Friday, April 24, 2009


I dreamt about Henry last night.

The two-month anniversary of his death is tomorrow. Last night was the first I had dreamt about him. I've been wondering, waiting for it.

In residency we had some lectures on helping people through the loss of a loved one. We learned that many people hear, or see, their loved one after they are gone, and how important it is to normalize it, lest they think they are crazy.

I have so been hoping to see him, to hear him. After years of hearing him call "Mommy" from his room, I long for his voice, even if it were just a memory merged with a hallucination. Sometimes I'll see something out of the corner of my eye, but disppointment follows when it turns out to be an out-of-place chair.

Last night in my dream, he was how he had been the few months up to his death, happy, solid, warm. I drank in his face, his voice, and held him in my lap as I sat cross-legged on the floor. I knew in my dream that it was just a dream, that it was what I've been waiting for. He didn't, and played and talked to me.

It was wonderful. He was so healthy, so happy. I kept my hand on his wrist, to feel his strong and regular pulse.

It was wonderful. I hope he visits me again soon.

Sunday, April 19, 2009

Spring has sprung, sort of...

Dear Patients,

It's nice to see you. I always enjoy our visits.

Let me know what ails you. Runny nose? Back hurt? Need refills?

But please don't tell me something is wrong with you, because you are cold all the time for several weeks now.

I know it's the second half of april. I know we all really, really want it to be warmer out than it is.

I'm just as tired of my sweaters and thick pants, browns and reds as you are. I can't even bring myself to wear them.

My light cotton short sleeved sweater has me pretty chilly. Because the temperatures (yesterday excluded) are pretty much a nice day in January. If I had been wearing two layers and my down jacket I would have been right toasty.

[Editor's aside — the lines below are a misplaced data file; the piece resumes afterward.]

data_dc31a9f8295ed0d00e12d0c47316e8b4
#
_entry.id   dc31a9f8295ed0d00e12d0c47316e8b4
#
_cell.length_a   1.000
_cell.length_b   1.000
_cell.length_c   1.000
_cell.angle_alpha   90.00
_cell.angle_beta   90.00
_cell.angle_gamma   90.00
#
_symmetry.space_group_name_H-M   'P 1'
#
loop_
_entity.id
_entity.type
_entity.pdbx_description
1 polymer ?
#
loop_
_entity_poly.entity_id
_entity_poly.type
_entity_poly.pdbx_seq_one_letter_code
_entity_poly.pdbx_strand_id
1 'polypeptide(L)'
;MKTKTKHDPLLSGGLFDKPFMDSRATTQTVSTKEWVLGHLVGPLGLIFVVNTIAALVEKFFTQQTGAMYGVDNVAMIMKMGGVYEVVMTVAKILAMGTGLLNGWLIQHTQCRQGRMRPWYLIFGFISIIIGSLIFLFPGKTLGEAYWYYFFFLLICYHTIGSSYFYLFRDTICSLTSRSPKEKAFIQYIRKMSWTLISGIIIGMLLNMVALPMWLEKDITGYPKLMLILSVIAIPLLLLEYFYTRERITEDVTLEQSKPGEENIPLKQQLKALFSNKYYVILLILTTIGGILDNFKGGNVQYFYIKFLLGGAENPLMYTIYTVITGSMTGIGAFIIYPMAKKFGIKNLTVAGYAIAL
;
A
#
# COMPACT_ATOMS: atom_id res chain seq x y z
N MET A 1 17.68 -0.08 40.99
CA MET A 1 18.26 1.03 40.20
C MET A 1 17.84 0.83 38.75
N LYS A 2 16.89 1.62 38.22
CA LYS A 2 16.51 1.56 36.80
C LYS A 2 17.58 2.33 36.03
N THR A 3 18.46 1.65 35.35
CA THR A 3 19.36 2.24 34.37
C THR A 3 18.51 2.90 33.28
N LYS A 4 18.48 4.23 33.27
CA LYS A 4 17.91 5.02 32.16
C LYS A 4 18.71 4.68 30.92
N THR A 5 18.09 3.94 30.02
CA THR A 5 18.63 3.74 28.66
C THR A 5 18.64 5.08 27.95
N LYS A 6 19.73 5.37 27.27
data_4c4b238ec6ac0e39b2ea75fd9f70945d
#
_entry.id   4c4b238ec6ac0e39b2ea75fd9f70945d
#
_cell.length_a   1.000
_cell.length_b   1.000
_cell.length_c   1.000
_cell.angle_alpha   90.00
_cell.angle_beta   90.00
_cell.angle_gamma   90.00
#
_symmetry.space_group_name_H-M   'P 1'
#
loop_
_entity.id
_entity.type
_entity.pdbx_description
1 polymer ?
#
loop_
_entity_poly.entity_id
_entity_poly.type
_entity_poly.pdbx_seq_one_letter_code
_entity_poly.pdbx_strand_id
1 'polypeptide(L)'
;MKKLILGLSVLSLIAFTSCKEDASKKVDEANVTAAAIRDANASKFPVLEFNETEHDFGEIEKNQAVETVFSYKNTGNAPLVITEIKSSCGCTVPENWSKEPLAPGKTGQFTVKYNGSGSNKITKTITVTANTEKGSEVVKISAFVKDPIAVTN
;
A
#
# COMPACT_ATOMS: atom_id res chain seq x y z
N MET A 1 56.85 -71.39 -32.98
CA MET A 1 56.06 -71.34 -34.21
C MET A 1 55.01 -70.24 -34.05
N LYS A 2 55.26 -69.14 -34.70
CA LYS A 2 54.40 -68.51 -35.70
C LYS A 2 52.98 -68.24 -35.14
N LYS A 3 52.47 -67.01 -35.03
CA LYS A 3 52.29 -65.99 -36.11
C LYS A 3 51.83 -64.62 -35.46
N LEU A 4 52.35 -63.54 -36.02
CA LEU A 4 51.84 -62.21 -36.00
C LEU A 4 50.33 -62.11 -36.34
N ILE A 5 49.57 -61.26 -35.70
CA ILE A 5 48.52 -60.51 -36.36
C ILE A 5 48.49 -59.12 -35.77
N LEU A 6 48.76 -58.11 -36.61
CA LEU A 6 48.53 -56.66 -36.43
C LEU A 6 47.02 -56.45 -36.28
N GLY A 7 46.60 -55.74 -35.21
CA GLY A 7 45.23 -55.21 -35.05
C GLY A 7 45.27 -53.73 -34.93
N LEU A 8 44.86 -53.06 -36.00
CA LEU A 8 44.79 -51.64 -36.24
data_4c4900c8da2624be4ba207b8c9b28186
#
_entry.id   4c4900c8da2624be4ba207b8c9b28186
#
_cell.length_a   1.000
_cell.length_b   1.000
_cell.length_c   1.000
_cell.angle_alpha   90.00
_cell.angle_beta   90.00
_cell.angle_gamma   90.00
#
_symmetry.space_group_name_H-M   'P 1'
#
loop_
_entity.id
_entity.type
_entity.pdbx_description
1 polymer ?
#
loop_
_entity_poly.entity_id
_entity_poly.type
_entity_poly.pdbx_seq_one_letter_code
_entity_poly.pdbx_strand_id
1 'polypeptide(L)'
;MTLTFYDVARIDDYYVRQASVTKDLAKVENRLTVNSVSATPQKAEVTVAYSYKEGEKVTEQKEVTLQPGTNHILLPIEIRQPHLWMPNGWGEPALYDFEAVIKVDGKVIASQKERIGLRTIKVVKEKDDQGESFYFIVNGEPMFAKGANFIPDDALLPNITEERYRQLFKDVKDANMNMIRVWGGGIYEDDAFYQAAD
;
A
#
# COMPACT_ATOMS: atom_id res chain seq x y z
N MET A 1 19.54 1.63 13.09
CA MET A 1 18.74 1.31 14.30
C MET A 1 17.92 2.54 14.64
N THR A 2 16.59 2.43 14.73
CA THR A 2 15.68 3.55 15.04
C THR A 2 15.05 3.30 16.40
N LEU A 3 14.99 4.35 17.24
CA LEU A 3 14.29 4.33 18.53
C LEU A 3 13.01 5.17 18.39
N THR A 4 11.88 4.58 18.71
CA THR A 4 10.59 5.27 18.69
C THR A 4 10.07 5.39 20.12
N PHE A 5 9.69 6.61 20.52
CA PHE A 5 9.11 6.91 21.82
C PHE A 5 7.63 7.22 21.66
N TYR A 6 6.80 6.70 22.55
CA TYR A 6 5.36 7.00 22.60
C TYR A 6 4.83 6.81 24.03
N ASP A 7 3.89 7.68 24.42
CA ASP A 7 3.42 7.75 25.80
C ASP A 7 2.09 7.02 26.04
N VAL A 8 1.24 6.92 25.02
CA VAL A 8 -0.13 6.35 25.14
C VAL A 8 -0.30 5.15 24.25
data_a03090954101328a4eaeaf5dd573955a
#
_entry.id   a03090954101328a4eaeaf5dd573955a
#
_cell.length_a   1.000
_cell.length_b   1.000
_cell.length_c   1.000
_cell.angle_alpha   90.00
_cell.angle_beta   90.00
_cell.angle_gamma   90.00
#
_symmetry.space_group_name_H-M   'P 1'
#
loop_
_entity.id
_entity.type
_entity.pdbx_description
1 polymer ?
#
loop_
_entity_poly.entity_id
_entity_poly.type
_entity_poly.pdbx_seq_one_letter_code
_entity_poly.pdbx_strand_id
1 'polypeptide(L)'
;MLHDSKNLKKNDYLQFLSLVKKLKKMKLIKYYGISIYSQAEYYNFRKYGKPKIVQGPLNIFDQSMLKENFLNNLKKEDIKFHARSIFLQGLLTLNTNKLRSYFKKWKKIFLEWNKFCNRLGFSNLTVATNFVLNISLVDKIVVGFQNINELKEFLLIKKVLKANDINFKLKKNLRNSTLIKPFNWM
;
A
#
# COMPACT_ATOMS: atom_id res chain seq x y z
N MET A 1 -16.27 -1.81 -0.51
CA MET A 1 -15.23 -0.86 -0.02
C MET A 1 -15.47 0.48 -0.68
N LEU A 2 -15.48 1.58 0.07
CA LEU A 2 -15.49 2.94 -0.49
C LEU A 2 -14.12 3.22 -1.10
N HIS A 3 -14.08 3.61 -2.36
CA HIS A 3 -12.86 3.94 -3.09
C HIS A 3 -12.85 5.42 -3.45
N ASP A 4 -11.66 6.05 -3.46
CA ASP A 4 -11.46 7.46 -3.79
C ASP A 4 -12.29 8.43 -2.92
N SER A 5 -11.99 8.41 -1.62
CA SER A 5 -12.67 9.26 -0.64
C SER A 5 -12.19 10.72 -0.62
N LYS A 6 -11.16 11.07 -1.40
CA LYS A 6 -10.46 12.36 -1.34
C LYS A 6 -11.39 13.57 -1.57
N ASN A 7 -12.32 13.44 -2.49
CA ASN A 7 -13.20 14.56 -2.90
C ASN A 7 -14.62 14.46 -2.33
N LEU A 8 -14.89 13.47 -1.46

We all make our choices. But don't ask me to fix it for you. Put on a sweater.

And please schedule your September appointment for "I'm sweating all the time." I can't wait to see your new fall fashions.

Dr. Smak

Friday, April 17, 2009


Things I've learned (or relearned) in the last few weeks:

Sunlight helps.

As much as I would like to be an athlete, I'm not.

I get a small high if I take Excedrin and drink a cup of coffee before 7 am.

Crying about Henry, in small controlled bits and regularly, is good for me.

My girls are growing up, so fast.

My husband is fabulous.

Cute shoes help too, probably more than they should.

I'm doing much better this week. I'm not sure why, but this week I can remember him and cry happy tears, which has been really nice.

Wednesday, April 8, 2009


It's getting bigger and bigger, stronger and stronger.

I fear I don't have a clue how big it will be. I'm not afraid of it, but not really excited about embracing it either.

I thought that I had already done some, in anticipation. I thought that 18 months of pain, fear, dread of the inevitable would have given me some progress, but I think I was wrong.

When he was first diagnosed, and in treatment, and then after relapse, there was so much to do. Some of the time we were in shock, but most of the time we were busy. He needed tending and energy, money had to be earned, appointments kept, the girls cared for. Carpe Diem. You only have so much time with him, don't waste it grieving, there will be plenty of time for that.

I haven't gotten through any of it yet. I'm back in October 2007, shocked that my healthy, smart, beautiful son is sick. Has a Hickman. Has lost his hair. Is in the hospital. Is losing weight. Is throwing up. Keeps falling down. Is scared.